9:30 a.m., County Noxious Weeds Superintendent Duke Guthrie stayed after the elected officials/department heads meeting to present his department report. Mr. Guthrie said he has treated most of the roads for weeds. Mr. Guthrie said he has filled out paperwork for the agreement for a vehicle so it should happen soon. Commissioners briefly reviewed the budget for Mr. Guthrie’s department in relation to a new vehicle and purchasing chemicals. The cost for chemicals increases approximately 5% each year. There is $17,000 listed under Capital-Other, according to Mr. Guthrie. Chairman Dinning said it’s in the current budget, but not the budget for next year so it has to be spent. Mr. Guthrie said those funds should’ve gone back into the chemical budget, and after checking Chairman Dinning said it has. Chairman Dinning suggested Mr. Guthrie speak with Clerk Poston about budget. Chairman Dinning questioned who would be responsible for the weeds in Pacific Gas’ right-of-way.

The meeting with Mr. Guthrie ended at 9:45 a.m.

Commissioner Pinkerton moved to sign the Assignment of Interest and Dissolution of Joint Powers Agreement-District I Juvenile Detention Center. Commissioner Kirby second. Motion passed unanimously.

Commissioner Pinkerton moved to sign the Memorandum of Agreement with the Kootenai County District I Juvenile Detention Center. Commissioner Kirby second. Motion passed unanimously.

Commissioners tended to administrative duties.

10:00 a.m., Joe Farrell and Darlene Schneider with Pace-Kerby Real Estate, Planning and Zoning Administrator Dan Studer and property owner Deborah Davis joined the meeting to discuss a property matter. Ms. Davis said she had moved to Bonners Ferry approximately 30 years ago with her husband and they had bought a piece of property with a shell of a log cabin and utilities for two homes on it. Ms. Davis said she and her husband had wanted to divide the property in order to sell a parcel. Ms. Davis said her mother has passed away and her husband has had some medical issues in the meantime. The county has since adopted a new Planning and Zoning Ordinance and Ms. Davis is no longer able to divide per property into smaller parcels as she had been given permission to do before. Ms. Davis said she had last worked with former Planning and Zoning Administrator Mike Weland on her matter and had thought that everything was fine. Ms. Davis said she has had her property listed and now has a buyer, but she’s finding out she is not able to sell the smaller parcel. Mr. Farrell said Mr. Weland had informed them of the family hardship that was involved. Mr. Farrell said Ms. Davis has lost her mother and her husband has suffered an illness, and Mr. Weland had informed them the split would be allowed so that process was started.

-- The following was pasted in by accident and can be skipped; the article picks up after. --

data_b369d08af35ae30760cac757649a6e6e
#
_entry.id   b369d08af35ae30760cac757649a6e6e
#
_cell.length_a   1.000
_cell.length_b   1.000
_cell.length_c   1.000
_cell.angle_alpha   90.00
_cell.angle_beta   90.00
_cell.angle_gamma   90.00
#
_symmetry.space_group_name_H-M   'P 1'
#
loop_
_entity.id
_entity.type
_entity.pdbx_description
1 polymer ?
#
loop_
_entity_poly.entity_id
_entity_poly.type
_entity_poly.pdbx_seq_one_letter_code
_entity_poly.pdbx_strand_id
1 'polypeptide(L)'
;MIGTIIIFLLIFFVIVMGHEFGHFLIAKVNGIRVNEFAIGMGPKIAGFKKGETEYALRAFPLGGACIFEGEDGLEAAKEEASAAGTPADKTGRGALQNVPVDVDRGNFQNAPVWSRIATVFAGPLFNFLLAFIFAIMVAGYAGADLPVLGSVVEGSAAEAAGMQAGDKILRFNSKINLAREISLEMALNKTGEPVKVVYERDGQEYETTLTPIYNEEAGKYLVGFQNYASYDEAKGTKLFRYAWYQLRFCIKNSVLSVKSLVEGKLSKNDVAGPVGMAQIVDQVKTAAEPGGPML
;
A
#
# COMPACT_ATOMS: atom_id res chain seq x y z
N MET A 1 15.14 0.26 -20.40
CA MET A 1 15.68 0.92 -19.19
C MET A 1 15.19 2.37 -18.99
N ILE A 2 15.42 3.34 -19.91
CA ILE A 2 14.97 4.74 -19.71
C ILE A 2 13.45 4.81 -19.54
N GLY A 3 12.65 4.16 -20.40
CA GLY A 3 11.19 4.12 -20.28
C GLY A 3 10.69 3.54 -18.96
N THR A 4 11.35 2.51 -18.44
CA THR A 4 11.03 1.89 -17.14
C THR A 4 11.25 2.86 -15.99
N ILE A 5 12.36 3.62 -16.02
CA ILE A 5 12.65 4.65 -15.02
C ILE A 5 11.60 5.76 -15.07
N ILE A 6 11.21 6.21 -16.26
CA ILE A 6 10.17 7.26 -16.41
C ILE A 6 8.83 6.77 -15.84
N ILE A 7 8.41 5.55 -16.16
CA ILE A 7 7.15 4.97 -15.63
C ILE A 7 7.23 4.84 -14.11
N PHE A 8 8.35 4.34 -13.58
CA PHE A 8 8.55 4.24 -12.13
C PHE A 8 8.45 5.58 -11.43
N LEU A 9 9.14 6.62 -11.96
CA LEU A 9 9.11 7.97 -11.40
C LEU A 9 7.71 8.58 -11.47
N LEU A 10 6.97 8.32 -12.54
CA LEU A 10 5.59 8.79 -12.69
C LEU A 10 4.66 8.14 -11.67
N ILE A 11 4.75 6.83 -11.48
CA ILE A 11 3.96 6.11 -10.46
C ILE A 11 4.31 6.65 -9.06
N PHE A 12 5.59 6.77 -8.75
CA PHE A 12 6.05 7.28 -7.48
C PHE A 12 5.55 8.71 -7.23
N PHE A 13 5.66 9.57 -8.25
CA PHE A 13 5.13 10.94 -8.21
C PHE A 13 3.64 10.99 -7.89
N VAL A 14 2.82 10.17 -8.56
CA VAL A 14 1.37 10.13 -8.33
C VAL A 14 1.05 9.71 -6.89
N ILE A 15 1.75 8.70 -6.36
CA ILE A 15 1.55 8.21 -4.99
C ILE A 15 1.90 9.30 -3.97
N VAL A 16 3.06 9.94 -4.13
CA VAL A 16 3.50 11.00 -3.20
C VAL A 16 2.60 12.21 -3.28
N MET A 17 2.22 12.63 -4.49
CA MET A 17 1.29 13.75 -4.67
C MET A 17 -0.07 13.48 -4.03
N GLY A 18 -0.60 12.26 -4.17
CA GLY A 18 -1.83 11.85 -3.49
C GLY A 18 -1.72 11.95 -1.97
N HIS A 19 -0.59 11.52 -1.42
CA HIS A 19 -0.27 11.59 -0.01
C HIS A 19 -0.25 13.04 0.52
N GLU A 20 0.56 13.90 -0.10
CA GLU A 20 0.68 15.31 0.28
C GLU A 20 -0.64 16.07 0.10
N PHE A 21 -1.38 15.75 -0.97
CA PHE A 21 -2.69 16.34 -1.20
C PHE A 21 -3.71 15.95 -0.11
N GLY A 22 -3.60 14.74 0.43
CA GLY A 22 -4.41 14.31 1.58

The survey of the property was done after talking to Mr. Weland, which was approximately four years ago, but the process of splitting the property wasn’t completed. The County now has a different Ordinance and Mr. Studer said the issue is beyond his ability to fix so he had suggested Ms. Davis talk to Commissioners. The size of the parcel in question is 2.5 acres, which is what is wished to be sold and the other piece is approximately 21 acres. This is an area just past Hermann Lake. Commissioners reviewed an aerial map. The smaller parcel does have county road frontage, power, a water hook up, and access road. Chairman Dinning asked if there is a hardship provision in the current Planning and Zoning Ordinance. Mr. Studer said no, but there is a family split provision. It was said there is an exemption for financial reasons, but that isn’t the case here.

Chairman Dinning said four years ago, the current Ordinance was not yet in place. The property owner was told they could split the property, but the execution of the deed was not done. Chairman Dinning asked how this is any different than the last matter Commissioners addressed that was similar in nature. Mr. Studer said this situation is different in that the previous matter had gone through two public hearings for a long plat and in this case, he would have to say it is similar in that regard as it’s a matter of setting up what had been discussed, but the property owner just didn’t complete the process. Mr. Studer said in his previous discussion, there is a possibility of applying for a variance as there is 23.5 acres. With the current Planning and Zoning Commission, Mr. Studer said it is his personal observation that Planning and Zoning is looking at a variance to divide property in half. If the division of property was in half, there is no variance, but a simple subdivision. It was said that Ms. Davis hadn’t wanted to split the property in half, and Ms. Davis said it’s also a matter of not having funds to pay for a survey again.